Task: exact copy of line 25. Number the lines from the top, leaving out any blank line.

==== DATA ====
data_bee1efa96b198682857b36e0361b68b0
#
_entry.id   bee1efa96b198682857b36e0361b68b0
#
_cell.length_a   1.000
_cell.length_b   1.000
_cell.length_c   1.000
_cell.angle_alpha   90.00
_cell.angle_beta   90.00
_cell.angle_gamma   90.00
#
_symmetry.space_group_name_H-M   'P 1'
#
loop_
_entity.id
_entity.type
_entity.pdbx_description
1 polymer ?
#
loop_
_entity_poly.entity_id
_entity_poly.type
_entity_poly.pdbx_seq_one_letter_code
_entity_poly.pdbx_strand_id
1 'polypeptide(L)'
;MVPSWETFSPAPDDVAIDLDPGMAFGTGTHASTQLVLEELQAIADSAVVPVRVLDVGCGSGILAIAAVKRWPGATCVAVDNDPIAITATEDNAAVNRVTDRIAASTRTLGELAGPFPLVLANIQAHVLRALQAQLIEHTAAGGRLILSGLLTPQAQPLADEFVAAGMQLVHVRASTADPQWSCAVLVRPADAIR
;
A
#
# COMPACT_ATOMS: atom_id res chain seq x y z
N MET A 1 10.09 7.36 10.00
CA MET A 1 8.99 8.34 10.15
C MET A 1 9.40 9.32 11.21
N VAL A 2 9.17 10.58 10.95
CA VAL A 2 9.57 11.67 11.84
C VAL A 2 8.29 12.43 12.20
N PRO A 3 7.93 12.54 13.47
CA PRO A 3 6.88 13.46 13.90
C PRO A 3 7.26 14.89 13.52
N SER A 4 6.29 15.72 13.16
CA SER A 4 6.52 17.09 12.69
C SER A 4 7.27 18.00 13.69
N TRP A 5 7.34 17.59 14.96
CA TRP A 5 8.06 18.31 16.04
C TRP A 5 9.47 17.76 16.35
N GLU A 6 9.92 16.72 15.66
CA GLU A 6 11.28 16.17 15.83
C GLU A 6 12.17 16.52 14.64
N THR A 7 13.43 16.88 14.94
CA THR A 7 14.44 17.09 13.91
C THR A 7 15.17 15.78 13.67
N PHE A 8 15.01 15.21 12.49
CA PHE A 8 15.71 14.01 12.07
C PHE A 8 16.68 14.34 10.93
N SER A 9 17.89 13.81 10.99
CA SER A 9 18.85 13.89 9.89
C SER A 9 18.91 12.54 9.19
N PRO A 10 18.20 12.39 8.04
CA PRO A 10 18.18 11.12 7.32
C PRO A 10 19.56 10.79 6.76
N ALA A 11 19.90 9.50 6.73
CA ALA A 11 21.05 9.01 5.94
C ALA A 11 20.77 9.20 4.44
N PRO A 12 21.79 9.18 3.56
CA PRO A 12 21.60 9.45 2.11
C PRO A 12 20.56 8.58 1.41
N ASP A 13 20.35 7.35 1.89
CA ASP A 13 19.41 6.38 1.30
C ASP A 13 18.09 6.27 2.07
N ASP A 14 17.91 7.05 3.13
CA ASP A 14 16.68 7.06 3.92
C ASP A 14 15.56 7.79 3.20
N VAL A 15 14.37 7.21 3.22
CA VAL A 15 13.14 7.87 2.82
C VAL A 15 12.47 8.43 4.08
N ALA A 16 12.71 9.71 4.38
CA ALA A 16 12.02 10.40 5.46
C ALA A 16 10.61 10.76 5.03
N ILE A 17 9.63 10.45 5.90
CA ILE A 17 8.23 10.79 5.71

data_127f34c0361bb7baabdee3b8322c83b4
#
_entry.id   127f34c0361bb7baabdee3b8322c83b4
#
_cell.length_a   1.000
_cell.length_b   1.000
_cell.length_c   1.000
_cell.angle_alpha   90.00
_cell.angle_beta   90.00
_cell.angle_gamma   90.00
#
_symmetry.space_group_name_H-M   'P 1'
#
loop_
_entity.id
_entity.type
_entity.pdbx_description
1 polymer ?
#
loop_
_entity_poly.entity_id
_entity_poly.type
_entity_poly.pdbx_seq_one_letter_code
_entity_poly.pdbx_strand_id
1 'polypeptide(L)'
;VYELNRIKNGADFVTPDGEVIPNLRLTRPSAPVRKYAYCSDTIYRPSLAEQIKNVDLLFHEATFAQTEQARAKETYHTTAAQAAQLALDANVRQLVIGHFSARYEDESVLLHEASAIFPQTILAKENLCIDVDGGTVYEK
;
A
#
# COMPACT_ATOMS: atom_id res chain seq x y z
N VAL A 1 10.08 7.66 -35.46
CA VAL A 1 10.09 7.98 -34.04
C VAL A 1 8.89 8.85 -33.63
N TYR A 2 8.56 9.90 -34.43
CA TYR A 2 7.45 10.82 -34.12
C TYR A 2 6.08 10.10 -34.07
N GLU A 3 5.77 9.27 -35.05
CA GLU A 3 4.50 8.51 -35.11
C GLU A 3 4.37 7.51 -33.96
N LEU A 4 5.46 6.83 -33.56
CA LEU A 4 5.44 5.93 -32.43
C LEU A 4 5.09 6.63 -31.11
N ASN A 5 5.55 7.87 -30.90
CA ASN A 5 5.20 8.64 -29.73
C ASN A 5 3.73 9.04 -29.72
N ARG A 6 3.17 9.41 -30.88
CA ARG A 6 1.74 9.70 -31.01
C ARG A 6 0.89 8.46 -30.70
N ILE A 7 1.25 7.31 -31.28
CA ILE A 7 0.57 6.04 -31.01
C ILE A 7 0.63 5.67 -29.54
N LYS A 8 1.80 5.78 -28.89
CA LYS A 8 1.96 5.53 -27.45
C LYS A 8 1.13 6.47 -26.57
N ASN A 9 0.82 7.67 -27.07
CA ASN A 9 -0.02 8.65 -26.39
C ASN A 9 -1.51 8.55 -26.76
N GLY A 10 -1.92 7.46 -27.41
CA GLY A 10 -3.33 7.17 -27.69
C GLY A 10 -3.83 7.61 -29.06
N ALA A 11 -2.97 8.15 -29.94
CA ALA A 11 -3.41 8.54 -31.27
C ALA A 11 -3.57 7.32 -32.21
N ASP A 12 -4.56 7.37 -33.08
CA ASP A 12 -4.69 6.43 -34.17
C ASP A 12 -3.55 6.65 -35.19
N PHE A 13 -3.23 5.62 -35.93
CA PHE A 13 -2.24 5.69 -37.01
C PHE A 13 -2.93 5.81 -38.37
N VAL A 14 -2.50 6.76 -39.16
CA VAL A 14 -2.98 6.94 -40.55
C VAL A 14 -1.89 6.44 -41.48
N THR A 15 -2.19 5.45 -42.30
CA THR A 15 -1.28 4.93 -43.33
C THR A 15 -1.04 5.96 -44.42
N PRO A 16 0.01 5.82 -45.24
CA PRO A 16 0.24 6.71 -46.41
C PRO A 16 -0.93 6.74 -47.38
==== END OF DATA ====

1 'polypeptide(L)'